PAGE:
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Once slated for demolition, the depot was saved through a community-led effort and now houses a waiting room, Temple Transit offices and the Temple Railroad & Heritage Museum.

Temple, Texas, railroad station.

Station Hours

Annual Ticket Revenue (FY 2023): $776,798
Annual Station Ridership (FY 2023): 13463
  • Facility Ownership: City of Temple
  • Parking Lot Ownership: City of Temple
  • Platform Ownership: BNSF Railway
  • Track Ownership: BNSF Railway

Todd Stennis
Regional Contact
governmentaffairsnol@amtrak.com
For information about Amtrak fares and schedules, please visit Amtrak.com or call 1-800-USA-RAIL (1-800-872-7245).

Amtrak is located in Temple’s historic Atchison, Topeka & Santa Fe (ATSF) station, built in 1911. This red brick and stucco Santa Fe depot is a quintessential example of Prairie-Beaux Arts architecture. The Santa Fe’s trademark, a cross in a circle, is displayed in the brickwork. The depot is featured in Jay C. Henry’s Architecture in Texas 1895-1945. The depot once served as the Southern Division headquarters of the Gulf, Colorado & Santa Fe, an ATSF subsidiary.

In 1985, the Santa Fe vacated the building. It was slated for demolition, but a community effort led to its preservation. In 1995, the city of Temple purchased the depot and five acres of surrounding land, then submitted a grant application to the Texas Department of Transportation for funds to restore the station. The city received $2.4 million in ISTEA funds and restorations began in September 1999. The Railroad & Heritage Museum, formerly located in the 1908 Gulf, Colorado, & Santa Fe in Moody, Texas, depot, moved to Temple when the renovation was completed in the summer of 2000. Temple Transit has offices in the depot.

Temple, the “Wildflower Capital of Texas,” was named for Gulf, Colorado & Santa Fe Railway surveyor Bernard Moore Temple. It was founded in 1881 as a railroad town and was once the home of the Santa Fe Railway’s employee hospital. Both BNSF Railway Co., (the successor to ATSF) and Union Pacific have lines serving the city, and a BNSF rail yard and locomotive maintenance facility are located there. North of Temple, the Texas Eagle uses BNSF tracks; south of Temple, Union Pacific tracks.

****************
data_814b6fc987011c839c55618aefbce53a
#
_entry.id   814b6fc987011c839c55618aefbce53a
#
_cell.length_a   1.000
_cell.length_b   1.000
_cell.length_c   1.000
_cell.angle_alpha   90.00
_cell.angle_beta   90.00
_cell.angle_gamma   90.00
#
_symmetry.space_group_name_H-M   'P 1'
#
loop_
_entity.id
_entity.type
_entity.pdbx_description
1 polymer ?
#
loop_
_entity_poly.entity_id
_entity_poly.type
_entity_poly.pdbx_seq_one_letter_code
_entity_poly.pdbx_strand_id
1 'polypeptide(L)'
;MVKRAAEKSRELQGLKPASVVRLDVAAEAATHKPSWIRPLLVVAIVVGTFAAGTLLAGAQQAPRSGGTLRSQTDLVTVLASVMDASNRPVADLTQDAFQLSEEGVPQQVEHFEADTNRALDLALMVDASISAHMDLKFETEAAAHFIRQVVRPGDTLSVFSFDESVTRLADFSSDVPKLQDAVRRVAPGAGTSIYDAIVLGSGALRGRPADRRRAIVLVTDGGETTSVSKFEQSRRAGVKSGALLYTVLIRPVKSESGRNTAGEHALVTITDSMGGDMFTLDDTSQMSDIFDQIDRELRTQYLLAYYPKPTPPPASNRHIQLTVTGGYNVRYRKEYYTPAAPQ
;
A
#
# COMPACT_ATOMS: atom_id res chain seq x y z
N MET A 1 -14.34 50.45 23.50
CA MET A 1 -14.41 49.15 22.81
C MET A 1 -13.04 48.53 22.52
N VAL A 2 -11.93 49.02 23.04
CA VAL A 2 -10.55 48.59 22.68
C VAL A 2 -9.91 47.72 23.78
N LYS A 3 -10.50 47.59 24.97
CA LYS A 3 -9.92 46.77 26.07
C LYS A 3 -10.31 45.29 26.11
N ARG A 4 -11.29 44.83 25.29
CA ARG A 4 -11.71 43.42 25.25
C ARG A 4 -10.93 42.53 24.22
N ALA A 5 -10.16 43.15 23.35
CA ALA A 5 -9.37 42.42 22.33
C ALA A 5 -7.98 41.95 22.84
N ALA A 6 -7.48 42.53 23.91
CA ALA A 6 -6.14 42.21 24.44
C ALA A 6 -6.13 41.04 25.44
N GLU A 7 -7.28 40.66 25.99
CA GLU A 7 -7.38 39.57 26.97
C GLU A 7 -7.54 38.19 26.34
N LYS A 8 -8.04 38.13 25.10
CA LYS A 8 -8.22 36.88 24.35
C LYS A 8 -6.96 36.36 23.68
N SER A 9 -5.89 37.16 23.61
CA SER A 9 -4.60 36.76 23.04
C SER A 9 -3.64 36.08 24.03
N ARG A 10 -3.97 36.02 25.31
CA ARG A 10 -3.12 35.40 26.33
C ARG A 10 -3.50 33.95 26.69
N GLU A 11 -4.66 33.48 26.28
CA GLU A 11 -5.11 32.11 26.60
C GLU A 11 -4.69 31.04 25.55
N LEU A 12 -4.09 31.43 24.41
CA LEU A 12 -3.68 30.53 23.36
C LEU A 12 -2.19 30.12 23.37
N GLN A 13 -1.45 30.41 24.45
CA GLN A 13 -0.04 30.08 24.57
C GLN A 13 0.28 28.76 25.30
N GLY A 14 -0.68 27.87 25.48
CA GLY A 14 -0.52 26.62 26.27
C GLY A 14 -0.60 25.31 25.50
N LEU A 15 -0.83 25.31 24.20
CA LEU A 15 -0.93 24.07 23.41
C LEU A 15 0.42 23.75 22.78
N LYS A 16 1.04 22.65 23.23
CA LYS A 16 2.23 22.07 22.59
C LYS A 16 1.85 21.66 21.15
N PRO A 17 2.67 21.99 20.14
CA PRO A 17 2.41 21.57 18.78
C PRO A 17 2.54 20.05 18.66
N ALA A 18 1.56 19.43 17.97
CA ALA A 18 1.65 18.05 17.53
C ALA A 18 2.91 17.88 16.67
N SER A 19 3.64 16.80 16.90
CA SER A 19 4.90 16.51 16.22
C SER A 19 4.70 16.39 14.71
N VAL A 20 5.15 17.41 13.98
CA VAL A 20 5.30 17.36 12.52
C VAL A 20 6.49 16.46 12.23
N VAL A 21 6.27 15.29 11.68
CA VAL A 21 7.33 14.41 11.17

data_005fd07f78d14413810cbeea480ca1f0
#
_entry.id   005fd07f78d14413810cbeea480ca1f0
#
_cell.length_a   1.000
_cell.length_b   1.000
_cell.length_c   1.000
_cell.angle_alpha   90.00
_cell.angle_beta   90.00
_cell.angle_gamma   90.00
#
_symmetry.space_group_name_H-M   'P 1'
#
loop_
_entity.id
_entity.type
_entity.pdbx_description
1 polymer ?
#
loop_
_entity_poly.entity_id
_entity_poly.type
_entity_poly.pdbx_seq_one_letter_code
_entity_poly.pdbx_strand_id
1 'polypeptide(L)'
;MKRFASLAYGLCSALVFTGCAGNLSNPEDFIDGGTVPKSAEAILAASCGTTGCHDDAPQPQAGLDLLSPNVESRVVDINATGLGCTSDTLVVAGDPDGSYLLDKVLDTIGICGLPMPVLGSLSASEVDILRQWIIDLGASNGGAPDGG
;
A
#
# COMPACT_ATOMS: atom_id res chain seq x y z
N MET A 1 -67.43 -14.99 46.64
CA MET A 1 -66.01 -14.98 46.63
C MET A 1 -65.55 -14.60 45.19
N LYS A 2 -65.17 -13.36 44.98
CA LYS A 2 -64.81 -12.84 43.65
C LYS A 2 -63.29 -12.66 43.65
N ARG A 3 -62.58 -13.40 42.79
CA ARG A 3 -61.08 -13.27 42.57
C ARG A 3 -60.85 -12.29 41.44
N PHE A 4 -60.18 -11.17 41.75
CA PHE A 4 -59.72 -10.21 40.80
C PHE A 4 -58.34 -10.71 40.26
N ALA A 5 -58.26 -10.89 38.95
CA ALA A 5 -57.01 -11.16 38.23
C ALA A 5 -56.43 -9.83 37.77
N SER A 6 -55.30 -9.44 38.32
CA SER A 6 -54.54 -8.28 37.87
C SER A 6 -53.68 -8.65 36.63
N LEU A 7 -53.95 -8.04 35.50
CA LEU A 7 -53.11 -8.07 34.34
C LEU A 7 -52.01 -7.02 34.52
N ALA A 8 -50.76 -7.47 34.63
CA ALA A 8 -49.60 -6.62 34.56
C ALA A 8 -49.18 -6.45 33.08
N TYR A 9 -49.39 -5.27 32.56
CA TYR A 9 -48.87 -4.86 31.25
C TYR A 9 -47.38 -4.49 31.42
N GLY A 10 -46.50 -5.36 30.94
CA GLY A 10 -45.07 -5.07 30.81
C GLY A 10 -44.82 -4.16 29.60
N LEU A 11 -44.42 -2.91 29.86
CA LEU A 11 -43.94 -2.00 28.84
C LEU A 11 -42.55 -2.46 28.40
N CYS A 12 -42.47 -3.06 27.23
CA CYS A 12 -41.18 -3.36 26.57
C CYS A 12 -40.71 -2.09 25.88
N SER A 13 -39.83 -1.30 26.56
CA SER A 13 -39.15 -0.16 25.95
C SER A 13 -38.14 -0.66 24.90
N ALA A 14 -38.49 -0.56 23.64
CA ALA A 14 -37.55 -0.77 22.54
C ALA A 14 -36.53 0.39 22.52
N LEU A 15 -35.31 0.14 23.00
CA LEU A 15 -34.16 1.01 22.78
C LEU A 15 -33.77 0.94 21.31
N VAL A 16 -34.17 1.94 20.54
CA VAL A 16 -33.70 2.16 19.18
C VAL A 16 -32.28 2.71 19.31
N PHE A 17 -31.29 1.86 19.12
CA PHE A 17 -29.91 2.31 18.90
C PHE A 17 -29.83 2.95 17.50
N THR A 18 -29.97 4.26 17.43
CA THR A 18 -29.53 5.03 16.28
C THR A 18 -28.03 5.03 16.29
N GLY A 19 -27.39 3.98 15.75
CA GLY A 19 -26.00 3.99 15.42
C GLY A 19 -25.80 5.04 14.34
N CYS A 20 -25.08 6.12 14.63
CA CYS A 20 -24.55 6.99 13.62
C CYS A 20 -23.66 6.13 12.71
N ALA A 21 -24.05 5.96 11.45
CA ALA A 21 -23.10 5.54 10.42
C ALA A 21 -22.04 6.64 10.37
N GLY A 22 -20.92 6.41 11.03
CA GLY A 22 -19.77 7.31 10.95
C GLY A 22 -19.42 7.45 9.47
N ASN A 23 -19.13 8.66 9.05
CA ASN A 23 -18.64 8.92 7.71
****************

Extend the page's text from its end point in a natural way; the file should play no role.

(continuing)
The city is known for its health services, and is home to more physicians per capita than any other community in the country. The city is surrounded by lush prairie land, woodlands, and Lake Belton, a popular recreational destination and what is claimed to be one of the cleanest lakes in Texas. Temple is the hometown of football legends “Mean Joe” Greene and Sammy Baugh, actor Rip Torn, and Spoon singer Britt Daniel. Temple is mentioned in the novel and film, No Country for Old Men.

Features

  • ATM not available
  • No elevator
  • No payphones
  • No Quik-Trak kiosks
  • No Restrooms
  • Unaccompanied child travel not allowed
  • No vending machines
  • No WiFi
  • Arrive at least minutes prior to departure
  • Indicates an accessible service.

Baggage

  • Amtrak Express shipping not available
  • No checked baggage service
  • No checked baggage storage
  • Bike boxes not available
  • No baggage carts
  • Ski bags not available
  • No bag storage
  • Shipping boxes not available
  • No baggage assistance

Parking

    Indicates an accessible service.

Accessibility

  • No payphones
  • No accessible restrooms
  • No accessible ticket office
  • No accessible waiting room
  • No accessible water fountain
  • No high platform
  • No wheelchair
  • No wheelchair lift

Hours

Station Waiting Room Hours
No station waiting room hours at this location.
Ticket Office Hours
No ticket office at this location.
Passenger Assistance Hours
No passenger assistance service at this location.
Checked Baggage Service
No checked baggage at this location.
Parking Hours
No parking at this location.
Quik-Track Kiosk Hours
No Quik-Trak kiosks at this location.
Lounge Hours
No lounge at this location.
Amtrak Express Hours
No Amtrak Express at this location.